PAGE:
Simu Liu calls out producers of ‘Kim’s Convenience’ in Facebook post

Simu Liu, a Canadian actor who is set to become the first Asian star of a Marvel Studios superhero film, had some parting words for the producers of “Kim’s Convenience,” on which he was a cast member during the series’ five-season run.

In a lengthy Facebook post, Liu said he was feeling a “host of emotions” with the series’ final season debuting on Netflix Wednesday. The show officially shut down in March after the departure of co-creators and showrunners Ins Choi and Kevin White.

“The show can’t be ‘saved,’” Liu wrote. “It was not ‘cancelled’ in a traditional manner, i.e. by a network after poor ratings. Our producers (who also own the Kim’s Convenience IP) are the ones who chose not to continue.”

Liu also noted that a series called “Strays” was spun off, featuring the only non-Asian “Kim’s Convenience” character, Shannon, played by Nicole Power. That series, which debuts Sept. 14 on CBC, the same network that aired “Kim’s,” is written and executive-produced by White.

“I love and am proud of Nicole and I want the show to succeed for her … but I remain resentful of all the circumstances that led to the one non-Asian character getting her own show,” wrote Liu, who played Jung Kim in the series.

Liu wrote that he also felt the producers failed to consult with and utilize the experience of the cast in scripts and storylines.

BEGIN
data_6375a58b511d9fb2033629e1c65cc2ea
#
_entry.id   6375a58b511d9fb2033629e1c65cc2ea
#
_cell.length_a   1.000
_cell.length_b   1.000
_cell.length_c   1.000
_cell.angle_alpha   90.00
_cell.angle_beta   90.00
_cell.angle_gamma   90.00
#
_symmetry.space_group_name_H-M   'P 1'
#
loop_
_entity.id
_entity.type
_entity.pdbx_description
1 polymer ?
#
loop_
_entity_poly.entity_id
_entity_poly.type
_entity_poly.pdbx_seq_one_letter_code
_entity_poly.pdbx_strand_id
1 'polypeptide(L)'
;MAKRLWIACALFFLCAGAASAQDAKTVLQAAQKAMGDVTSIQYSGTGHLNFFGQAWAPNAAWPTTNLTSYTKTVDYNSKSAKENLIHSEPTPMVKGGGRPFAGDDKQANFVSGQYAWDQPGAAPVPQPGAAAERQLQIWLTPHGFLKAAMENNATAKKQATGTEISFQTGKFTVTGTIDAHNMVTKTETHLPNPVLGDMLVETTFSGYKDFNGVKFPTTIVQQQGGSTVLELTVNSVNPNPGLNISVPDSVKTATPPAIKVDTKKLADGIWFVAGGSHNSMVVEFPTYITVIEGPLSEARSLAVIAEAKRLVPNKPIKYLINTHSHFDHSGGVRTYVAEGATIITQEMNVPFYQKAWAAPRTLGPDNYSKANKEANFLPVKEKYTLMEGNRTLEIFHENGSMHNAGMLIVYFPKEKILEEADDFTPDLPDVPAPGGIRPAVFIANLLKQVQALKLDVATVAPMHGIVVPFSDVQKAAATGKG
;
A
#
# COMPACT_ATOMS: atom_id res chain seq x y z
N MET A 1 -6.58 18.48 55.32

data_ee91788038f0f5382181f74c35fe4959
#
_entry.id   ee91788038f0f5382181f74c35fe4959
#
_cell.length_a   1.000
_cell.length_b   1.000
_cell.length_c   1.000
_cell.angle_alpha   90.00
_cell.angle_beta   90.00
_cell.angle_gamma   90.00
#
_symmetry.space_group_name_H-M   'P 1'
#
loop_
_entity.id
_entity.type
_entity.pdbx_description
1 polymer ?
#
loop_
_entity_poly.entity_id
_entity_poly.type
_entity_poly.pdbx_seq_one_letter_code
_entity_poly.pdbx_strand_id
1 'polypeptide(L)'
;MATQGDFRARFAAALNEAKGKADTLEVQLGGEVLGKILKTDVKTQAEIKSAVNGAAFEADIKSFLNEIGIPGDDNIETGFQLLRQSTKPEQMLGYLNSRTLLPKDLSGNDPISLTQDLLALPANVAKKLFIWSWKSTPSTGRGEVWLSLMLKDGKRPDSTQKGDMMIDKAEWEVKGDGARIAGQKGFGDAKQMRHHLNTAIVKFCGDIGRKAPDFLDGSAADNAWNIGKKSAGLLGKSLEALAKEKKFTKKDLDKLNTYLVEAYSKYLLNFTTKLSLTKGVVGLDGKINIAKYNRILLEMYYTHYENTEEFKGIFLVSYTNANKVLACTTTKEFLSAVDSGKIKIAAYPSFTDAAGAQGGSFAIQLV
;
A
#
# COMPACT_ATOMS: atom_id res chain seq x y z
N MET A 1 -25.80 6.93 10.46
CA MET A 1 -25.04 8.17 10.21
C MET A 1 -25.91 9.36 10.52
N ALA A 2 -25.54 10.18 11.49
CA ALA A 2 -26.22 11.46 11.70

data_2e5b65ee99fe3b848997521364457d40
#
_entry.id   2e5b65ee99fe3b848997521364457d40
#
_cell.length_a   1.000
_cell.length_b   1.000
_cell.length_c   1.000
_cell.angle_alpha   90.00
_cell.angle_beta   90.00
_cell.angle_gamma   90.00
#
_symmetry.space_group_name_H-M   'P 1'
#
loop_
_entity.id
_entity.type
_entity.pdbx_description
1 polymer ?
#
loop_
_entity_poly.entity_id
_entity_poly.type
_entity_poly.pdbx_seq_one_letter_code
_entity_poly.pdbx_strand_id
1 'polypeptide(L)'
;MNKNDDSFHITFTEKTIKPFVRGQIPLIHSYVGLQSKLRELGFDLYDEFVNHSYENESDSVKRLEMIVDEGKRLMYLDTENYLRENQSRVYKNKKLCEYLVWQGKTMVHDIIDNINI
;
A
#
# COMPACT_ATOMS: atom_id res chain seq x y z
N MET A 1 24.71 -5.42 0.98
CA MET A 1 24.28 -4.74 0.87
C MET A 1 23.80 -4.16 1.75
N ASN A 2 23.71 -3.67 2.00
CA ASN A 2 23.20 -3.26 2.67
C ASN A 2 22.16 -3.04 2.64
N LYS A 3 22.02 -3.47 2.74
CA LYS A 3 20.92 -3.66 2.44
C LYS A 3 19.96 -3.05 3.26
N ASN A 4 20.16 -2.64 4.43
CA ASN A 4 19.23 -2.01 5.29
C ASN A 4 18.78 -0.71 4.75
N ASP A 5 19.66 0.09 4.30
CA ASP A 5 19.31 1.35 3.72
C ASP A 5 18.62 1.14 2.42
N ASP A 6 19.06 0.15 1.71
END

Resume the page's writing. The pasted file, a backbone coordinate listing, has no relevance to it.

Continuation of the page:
“Our producers were overwhelmingly white and we were a cast of Asian Canadians who had a plethora of lived experiences to draw from and offer to writers,” Lui said. “I remain fixated on the missed opportunities to show Asian characters with real depth and the ability to grow and evolve.”

Neither Liu or Thunderbird Entertainment, the production company behind the series, were available for comment.

The actor also said that the writing team lacked both Asian and female representation, adding that when co-creator Choi departed from the series “without so much as a goodbye note to the cast,” there were no other Korean voices on the team, despite the fact the series centred on a Korean family running a convenience store in downtown Toronto.

Liu said cast members were paid what he described as a “horsepoop rate.”

“In the beginning, we were no-name actors who had ZERO leverage. So of course we were going to take anything we could. After one season, after the show debuted to sky-high ratings, we received a little bump-up that also extended the duration of our contracts by two years. Compared to shows like Schitt’s Creek, who had ‘brand-name talent’ with American agents, but whose ratings were not as high as ours, we were making NOTHING,” he wrote.

“But we also never banded together and demanded more — probably because we were told to be grateful to even be there, and because we were so scared to rock the boat.”

Liu thanked the production crew and the show’s loyal fan base.

“I am still touched by the volume and the voracity of our fans (Kimbits…still hands-down the best fandom name EVER), and I still believe in what the show once stood for; a shining example of what can happen when the gates come down and minorities are given a chance to shine,” he concluded the post.

Liu is starring as title character in Marvel’s “Shang-Chi and the Legend of the Ten Rings,” set to be released on Sept. 3.

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In April, “Kim’s” actors Paul Sun-Hyung Lee and Andrew Phung talked to The Canadian Press about the demise of the show, which Lee said felt like “grieving a death.”

Although less pointed in their comments than Liu, Phung called the cancellation “a disappointing end” and Lee said he felt “robbed, because we never got a chance to say goodbye.”

TORONTO STAR